1Blessed is the man that walketh not in the counsel of the ungodly, nor standeth in the way of sinners, nor sitteth in the seat of the scornful.

2But his delight is in the law of the LORD; and in his law doth he meditate day and night.

3And he shall be like a tree planted by the rivers of water, that bringeth forth his fruit in his season; his leaf also shall not wither; and whatsoever he doeth shall prosper.   Psalm 1


The didactic imitation of the fast of Christ during the time preceding the days in which the sufferings, the death and the glorious resurrection of Christ are remembered, gives to the Holy Forty Day Fast a special meaning and value for us. The suffering of the Savior and His resurrection grant to all of us hope even for our resurrection to eternal life. But to realize this hope of receiving an eternal blessed life, we need to imitate Christ in purity and holiness of life. We need to go through the same path of life, as also did the Savior: the way of self-renunciation and self denial and besides this, the way of struggle against the sensuality and sinfulness of our nature. The Holy Forty Day Fast serves as the most convenient way to follow this way. “If we shall carefully observe them”, teaches the Blessed Augustine, “the Forty Days signify the life of the present age, as the days of Pascha also signify the life of eternal blessedness”. In the Forty Day Fast we have contrition, and in Pascha we have joy. And in the present life we should be repentant so that in the future life we could reach eternal blessings.

10Be wise now therefore, O ye kings: be instructed, ye judges of the earth.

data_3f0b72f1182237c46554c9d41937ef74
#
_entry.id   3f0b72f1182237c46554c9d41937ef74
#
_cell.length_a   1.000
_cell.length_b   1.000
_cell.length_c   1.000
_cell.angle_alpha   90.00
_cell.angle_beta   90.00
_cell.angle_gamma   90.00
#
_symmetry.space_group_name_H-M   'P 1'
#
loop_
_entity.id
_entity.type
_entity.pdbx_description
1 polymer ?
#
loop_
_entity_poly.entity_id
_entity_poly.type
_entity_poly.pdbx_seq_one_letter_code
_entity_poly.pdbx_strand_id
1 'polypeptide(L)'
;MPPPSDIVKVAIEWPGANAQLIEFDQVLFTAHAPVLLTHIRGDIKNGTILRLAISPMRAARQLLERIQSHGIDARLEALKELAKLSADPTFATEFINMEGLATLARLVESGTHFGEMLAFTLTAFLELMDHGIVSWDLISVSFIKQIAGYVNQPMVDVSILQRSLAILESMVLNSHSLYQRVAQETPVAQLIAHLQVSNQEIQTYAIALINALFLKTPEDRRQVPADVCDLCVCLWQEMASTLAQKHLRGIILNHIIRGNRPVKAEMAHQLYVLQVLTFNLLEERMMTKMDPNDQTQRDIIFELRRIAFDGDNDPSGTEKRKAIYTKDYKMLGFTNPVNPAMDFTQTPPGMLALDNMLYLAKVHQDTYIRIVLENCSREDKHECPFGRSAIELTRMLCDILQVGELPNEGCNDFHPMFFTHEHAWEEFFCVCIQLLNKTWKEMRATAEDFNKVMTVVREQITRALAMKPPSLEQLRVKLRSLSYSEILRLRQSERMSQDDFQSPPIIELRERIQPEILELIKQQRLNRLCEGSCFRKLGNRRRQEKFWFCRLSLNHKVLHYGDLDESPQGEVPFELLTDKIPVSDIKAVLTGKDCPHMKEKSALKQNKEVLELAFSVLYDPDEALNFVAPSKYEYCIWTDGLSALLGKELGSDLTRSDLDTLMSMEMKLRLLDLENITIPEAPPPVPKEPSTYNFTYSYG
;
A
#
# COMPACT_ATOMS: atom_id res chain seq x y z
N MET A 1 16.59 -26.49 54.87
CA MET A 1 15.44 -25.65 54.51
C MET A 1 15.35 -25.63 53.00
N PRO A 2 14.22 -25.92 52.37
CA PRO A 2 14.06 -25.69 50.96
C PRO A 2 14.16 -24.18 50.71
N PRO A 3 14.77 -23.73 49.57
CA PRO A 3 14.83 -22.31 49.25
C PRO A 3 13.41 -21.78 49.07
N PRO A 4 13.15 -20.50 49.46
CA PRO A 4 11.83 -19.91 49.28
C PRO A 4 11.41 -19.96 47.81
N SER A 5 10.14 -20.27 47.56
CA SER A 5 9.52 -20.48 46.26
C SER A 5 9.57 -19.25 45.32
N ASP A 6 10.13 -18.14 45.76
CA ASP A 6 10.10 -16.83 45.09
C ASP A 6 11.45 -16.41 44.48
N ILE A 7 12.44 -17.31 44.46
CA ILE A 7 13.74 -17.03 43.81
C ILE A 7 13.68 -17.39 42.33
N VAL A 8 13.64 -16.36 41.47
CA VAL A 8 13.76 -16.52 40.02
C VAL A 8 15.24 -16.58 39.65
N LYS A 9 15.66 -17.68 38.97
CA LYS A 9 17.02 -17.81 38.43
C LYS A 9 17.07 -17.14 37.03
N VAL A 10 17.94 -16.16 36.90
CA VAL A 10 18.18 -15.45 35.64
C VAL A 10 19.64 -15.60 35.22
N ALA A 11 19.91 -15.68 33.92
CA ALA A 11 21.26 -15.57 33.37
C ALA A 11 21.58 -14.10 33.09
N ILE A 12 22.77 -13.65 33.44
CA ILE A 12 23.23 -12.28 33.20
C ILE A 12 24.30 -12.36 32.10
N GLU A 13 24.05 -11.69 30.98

11Serve the LORD with fear, and rejoice with trembling.

12Kiss the Son, lest he be angry, and ye perish from the way, when his wrath is kindled but a little. Psalm 2


Let us take, for example, the Holy Liturgy. It is a familiar friend to us, we know it well, we experience it often. But how different it is when we open our eyes to the ineffable beauty of what is in front of us. This is the mystery of heaven and earth intermingling! When you walk into the temple, as soon as you feel your foot hit the floor of the temple—every time—let that be the bell in your head that causes you to remember that this is not just another building. There is something astonishing in it, and I am being allowed to set my foot into a place where God Himself chooses to dwell, where God makes Himself manifest to people who need Him; and I’m allowed to just walk in, as if it were my house. Let us take a moment to be astonished by that, every time we walk in.

As you cross that threshold from the narthex into the main church, to remind yourself that for many centuries, in the life of our Church, people weren’t allowed beyond that threshold. It was barred off, and we still remind ourselves of it in the liturgy: ‘The doors! the doors! Close the doors to the unillumined!’ And here, we not only walk freely into the temple but even into the heart of the temple. We say in the prayers before Holy Communion, I will not speak of Thy Mysteries to Thine enemies,’ but here we’re allowed not just to speak of these things but to see them, to feel them, to touch them, to taste them; and to remind ourselves that this is an awesome thing, just walking into the temple.”

–     Talk by Bishop Irenei of Western Europe